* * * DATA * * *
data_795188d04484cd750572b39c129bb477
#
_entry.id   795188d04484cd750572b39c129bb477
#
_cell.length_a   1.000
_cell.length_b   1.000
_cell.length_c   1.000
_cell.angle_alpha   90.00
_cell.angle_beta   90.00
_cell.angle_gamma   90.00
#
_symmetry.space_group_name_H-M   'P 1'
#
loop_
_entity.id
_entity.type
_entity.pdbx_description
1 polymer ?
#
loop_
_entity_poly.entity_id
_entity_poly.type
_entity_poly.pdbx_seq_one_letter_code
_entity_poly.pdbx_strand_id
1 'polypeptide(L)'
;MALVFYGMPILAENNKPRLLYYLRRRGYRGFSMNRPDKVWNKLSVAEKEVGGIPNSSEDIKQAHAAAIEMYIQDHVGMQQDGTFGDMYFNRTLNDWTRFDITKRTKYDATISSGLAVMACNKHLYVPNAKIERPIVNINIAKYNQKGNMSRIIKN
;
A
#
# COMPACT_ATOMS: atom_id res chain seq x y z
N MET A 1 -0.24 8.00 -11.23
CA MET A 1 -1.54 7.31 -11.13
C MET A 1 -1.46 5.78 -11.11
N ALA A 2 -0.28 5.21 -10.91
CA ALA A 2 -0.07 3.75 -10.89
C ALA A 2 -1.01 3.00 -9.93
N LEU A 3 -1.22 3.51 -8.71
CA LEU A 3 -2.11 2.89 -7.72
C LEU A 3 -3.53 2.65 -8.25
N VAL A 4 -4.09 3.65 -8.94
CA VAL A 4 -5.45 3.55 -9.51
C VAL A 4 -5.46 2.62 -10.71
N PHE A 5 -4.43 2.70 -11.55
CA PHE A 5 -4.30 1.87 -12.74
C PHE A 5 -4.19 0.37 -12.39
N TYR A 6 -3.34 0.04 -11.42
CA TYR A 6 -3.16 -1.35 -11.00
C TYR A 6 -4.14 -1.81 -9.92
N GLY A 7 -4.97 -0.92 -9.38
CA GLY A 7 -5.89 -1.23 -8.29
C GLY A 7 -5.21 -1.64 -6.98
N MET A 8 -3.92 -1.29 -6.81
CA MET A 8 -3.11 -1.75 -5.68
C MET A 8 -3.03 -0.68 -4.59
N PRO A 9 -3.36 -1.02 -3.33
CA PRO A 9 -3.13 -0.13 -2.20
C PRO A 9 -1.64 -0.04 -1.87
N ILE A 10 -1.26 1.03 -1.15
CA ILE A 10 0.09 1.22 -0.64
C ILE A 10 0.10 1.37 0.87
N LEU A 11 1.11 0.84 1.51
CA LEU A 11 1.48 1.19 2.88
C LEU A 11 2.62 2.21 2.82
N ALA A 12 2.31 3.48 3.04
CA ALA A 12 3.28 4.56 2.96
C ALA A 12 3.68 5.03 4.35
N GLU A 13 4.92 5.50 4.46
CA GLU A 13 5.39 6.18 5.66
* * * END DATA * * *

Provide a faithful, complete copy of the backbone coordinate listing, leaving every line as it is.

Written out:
data_795188d04484cd750572b39c129bb477
#
_entry.id   795188d04484cd750572b39c129bb477
#
_cell.length_a   1.000
_cell.length_b   1.000
_cell.length_c   1.000
_cell.angle_alpha   90.00
_cell.angle_beta   90.00
_cell.angle_gamma   90.00
#
_symmetry.space_group_name_H-M   'P 1'
#
loop_
_entity.id
_entity.type
_entity.pdbx_description
1 polymer ?
#
loop_
_entity_poly.entity_id
_entity_poly.type
_entity_poly.pdbx_seq_one_letter_code
_entity_poly.pdbx_strand_id
1 'polypeptide(L)'
;MALVFYGMPILAENNKPRLLYYLRRRGYRGFSMNRPDKVWNKLSVAEKEVGGIPNSSEDIKQAHAAAIEMYIQDHVGMQQDGTFGDMYFNRTLNDWTRFDITKRTKYDATISSGLAVMACNKHLYVPNAKIERPIVNINIAKYNQKGNMSRIIKN
;
A
#
# COMPACT_ATOMS: atom_id res chain seq x y z
N MET A 1 -0.24 8.00 -11.23
CA MET A 1 -1.54 7.31 -11.13
C MET A 1 -1.46 5.78 -11.11
N ALA A 2 -0.28 5.21 -10.91
CA ALA A 2 -0.07 3.75 -10.89
C ALA A 2 -1.01 3.00 -9.93
N LEU A 3 -1.22 3.51 -8.71
CA LEU A 3 -2.11 2.89 -7.72
C LEU A 3 -3.53 2.65 -8.25
N VAL A 4 -4.09 3.65 -8.94
CA VAL A 4 -5.45 3.55 -9.51
C VAL A 4 -5.46 2.62 -10.71
N PHE A 5 -4.43 2.70 -11.55
CA PHE A 5 -4.30 1.87 -12.74
C PHE A 5 -4.19 0.37 -12.39
N TYR A 6 -3.34 0.04 -11.42
CA TYR A 6 -3.16 -1.35 -11.00
C TYR A 6 -4.14 -1.81 -9.92
N GLY A 7 -4.97 -0.92 -9.38
CA GLY A 7 -5.89 -1.23 -8.29
C GLY A 7 -5.21 -1.64 -6.98
N MET A 8 -3.92 -1.29 -6.81
CA MET A 8 -3.11 -1.75 -5.68
C MET A 8 -3.03 -0.68 -4.59
N PRO A 9 -3.36 -1.02 -3.33
CA PRO A 9 -3.13 -0.13 -2.20
C PRO A 9 -1.64 -0.04 -1.87
N ILE A 10 -1.26 1.03 -1.15
CA ILE A 10 0.09 1.22 -0.64
C ILE A 10 0.10 1.37 0.87
N LEU A 11 1.11 0.84 1.51
CA LEU A 11 1.48 1.19 2.88
C LEU A 11 2.62 2.21 2.82
N ALA A 12 2.31 3.48 3.04
CA ALA A 12 3.28 4.56 2.96
C ALA A 12 3.68 5.03 4.35
N GLU A 13 4.92 5.50 4.46
CA GLU A 13 5.39 6.18 5.66